Arshak II sensed the threat and decided to preempt the strike. As a sign that the king was no longer angry with Gnel, he invited the young couple to take part in the festivities organized in the king’s grounds in Shahapivani.

Gnel and Parandzem arrived there on Sunday, the day of commemoration of the beheading of John the Baptist. On the same day, by the order of Arshak II, Gnel was captured and beheaded. The king acted as if he was in inconsolable grief and ordered everyone around to cry and mourn for the murdered.

Pavstos Buzand wrote about it: “In tattered clothes, disheveled and distraught with grief, Parandzem loudly groaned, causing everyone to cry. Arshak decided to eliminate Tirith and marry the widowed beauty.”

She hated him as much as he loved her. One can only guess what flames worthy of the pen of Shakespeare raged in the soul of the unfortunate woman, who was forced to share the bed with the murderer of her beloved husband. But fate decreed in its own way, and in the prime of life and beauty, Parandzem acceded the Armenian throne.

After that, she continued her life path not as an Armenian woman but Armenian Queen. Her fate became inseparable from the fate of her country, her people. That was a difficult time for Armenia, a time when trouble and strife forced the state to maneuver between Persia and Byzantium and resist the raids of the Persian troops.

After the Armenian king Arshak was treacherously imprisoned (and then executed) by Shah Shapuh II, the threat of a Persian invasion hung over Armenia. Queen Parandzem courageously took responsibility and led the heroic defense. That’s why she is remembered as a model of the greatness of spirit and patriotism of a true Armenian woman.

Her image inspired multiple generations of freedom-loving Armenian women. In modern times, after her and her image, the female battalion “Parandzem” formed and battled in Artsakh.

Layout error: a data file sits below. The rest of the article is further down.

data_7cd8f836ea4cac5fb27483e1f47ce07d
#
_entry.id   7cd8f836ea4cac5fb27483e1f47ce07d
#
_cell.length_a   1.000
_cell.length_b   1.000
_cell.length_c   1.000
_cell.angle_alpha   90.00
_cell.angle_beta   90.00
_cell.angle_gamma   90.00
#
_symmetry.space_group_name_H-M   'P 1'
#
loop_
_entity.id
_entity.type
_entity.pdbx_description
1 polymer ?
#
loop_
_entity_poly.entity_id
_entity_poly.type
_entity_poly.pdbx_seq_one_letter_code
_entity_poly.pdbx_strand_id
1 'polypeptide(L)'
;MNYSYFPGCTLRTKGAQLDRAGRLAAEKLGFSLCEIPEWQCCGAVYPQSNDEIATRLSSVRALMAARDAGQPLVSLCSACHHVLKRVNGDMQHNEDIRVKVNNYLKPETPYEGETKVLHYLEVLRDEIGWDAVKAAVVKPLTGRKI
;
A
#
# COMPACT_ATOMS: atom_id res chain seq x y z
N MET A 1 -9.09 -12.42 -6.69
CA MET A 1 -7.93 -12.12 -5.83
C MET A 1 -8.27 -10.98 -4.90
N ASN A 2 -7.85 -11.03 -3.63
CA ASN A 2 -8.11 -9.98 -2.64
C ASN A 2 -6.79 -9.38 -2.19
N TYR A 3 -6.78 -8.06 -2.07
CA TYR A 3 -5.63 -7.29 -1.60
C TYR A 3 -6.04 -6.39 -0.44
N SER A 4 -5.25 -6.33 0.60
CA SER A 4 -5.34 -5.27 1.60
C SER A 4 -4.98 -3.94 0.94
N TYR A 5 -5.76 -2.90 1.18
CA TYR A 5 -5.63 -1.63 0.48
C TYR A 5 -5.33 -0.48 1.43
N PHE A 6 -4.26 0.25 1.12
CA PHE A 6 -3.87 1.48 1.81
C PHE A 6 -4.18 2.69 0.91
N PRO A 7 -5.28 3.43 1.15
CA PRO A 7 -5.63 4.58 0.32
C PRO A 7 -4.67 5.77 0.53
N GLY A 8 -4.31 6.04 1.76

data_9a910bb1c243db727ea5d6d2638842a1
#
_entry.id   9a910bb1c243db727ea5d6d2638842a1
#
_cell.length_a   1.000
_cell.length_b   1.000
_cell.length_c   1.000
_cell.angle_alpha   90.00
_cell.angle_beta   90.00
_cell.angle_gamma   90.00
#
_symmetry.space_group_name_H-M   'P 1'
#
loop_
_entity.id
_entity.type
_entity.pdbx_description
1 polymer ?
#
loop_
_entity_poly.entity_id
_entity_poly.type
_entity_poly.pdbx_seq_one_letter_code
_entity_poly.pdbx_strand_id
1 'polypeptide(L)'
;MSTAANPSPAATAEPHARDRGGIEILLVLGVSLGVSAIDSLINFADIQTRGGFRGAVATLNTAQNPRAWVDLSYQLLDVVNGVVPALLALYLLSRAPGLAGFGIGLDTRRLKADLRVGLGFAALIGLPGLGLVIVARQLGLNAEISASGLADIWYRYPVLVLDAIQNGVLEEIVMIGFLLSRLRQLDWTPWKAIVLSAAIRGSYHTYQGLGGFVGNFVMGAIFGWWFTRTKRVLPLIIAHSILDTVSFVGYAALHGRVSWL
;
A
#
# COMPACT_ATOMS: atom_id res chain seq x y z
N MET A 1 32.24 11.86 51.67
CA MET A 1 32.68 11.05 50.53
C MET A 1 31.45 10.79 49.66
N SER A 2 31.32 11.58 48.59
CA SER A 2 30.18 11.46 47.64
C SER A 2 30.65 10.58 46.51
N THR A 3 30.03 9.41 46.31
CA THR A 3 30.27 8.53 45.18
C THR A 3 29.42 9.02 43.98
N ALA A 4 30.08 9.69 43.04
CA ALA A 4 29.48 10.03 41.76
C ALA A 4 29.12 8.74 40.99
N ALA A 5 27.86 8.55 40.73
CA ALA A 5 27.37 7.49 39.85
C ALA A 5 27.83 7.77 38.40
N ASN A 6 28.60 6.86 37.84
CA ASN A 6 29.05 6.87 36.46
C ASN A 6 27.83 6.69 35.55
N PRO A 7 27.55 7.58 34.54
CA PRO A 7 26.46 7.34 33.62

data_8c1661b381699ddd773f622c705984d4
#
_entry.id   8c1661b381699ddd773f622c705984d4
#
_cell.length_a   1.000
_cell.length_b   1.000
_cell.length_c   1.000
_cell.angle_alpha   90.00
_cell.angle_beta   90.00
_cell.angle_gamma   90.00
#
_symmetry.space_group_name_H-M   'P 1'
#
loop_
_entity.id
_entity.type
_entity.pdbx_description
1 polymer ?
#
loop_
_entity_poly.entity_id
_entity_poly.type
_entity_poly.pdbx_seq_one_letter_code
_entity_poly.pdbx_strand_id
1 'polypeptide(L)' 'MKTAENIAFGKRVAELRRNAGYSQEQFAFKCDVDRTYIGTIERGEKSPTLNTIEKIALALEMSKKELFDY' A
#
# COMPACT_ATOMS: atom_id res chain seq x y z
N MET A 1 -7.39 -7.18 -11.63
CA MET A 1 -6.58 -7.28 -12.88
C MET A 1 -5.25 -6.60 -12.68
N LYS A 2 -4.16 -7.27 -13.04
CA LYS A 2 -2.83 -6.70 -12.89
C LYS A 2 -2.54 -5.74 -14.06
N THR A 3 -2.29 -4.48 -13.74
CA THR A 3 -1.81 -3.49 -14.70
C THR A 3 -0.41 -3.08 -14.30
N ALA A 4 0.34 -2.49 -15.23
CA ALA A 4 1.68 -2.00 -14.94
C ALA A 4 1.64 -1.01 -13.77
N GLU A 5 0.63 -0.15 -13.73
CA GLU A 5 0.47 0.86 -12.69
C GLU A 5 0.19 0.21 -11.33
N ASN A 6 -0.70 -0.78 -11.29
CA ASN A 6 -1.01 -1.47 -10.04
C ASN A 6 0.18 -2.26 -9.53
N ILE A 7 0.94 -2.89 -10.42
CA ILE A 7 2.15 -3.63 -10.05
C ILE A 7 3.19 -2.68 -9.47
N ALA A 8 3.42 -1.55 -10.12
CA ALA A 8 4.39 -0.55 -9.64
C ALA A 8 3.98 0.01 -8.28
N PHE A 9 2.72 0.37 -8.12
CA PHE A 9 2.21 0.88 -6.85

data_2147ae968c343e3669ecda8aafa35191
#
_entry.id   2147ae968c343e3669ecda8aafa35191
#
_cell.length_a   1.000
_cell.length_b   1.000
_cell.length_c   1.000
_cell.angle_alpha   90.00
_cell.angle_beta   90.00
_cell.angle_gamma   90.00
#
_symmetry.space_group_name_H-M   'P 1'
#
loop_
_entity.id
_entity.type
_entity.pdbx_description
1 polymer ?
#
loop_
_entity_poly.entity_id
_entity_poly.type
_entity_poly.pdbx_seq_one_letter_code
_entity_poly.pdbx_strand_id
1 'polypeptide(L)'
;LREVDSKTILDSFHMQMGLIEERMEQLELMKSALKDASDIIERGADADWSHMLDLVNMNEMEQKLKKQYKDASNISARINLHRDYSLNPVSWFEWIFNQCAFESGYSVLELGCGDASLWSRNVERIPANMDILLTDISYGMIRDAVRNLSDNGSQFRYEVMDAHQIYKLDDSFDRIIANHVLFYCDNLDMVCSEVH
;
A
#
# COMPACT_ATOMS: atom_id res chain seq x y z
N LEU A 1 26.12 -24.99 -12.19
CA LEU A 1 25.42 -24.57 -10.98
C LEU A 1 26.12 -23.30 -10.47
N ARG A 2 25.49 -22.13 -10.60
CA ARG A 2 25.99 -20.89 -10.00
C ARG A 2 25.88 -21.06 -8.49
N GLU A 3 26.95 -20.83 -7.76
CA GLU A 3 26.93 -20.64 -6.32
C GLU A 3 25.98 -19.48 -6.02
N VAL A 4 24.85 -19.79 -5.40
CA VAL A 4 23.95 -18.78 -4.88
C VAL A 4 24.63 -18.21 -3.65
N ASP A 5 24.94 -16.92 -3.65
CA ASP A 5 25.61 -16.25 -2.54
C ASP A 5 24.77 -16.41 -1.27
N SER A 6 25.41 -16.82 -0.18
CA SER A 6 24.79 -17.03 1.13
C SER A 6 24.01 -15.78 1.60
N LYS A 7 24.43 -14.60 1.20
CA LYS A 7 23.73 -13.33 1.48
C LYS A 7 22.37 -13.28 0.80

And yet, as it is painful to admit, the bright memory of the Armenian Queen was still darkened by the shadow of a grievous and, according to a number of researchers, unfounded accusation. According to historians Khorenatsi and Buzand, she allegedly ordered a courtier named Mrjunik to poison the second wife of Arshak Olympia by mixing poison in the bread and wine.

However, can we rely on the story of the chroniclers if one of them considers Parandzem the first and the other one the second wife of King Arshak? Meanwhile, only the exact chronology of events can either confirm or refute the blames.

What do we know about Olympia? It is known that Arshak’s union with her (which lasted only 2-3 years) was purely dictated by political considerations and hardly made happy the noble arrogant Greek woman, the bride of the deceased brother of the Byzantine Emperor Costandios, forced to live among people who are alien to her in spirit and shared mutual hostility with her.

Having to share the throne and her husband with Parandzem, Olympia lived secretively and in constant fear for her life, (at the court, there were a lot of opponents of the alliance with Byzantium), only taking food from her devoted servants.

It should be noted that the fact of the short-lived bigamy of the king is unprecedented, especially for the Christian period of the history of Armenia. The situation was unbearable for both women. Could they be jealous and hate each other? Probably.

Could Parandzem decide to follow a path of murder, a way so blasphemous and inconceivable for a virtuous Christian? After all, she was such a Christian (according to the same historical sources). Probably, the answer to this question was the glory of her life and death that has not faded until today.

Karina Parsamyan

Unfortunately, now in Armenia, there are no streets or squares named after Parandzem. There aren’t even awards with her name. Meanwhile, Parandzem can be considered one of the first leaders of the national liberation movement in Armenian history. She could live a long and prosperous life had she recognized the supremacy of the king of Persia, but she chose to struggle for the freedom of her people. Parandzem attempted to smash the troops of the Persian king and liberate her country.

Parandzem – artist Rubik Kocharyan
Parandzem – Armenian queen. Miniature by
Remains of Artagers fortress
Queen Parandzem – artist Liliya Karchikyan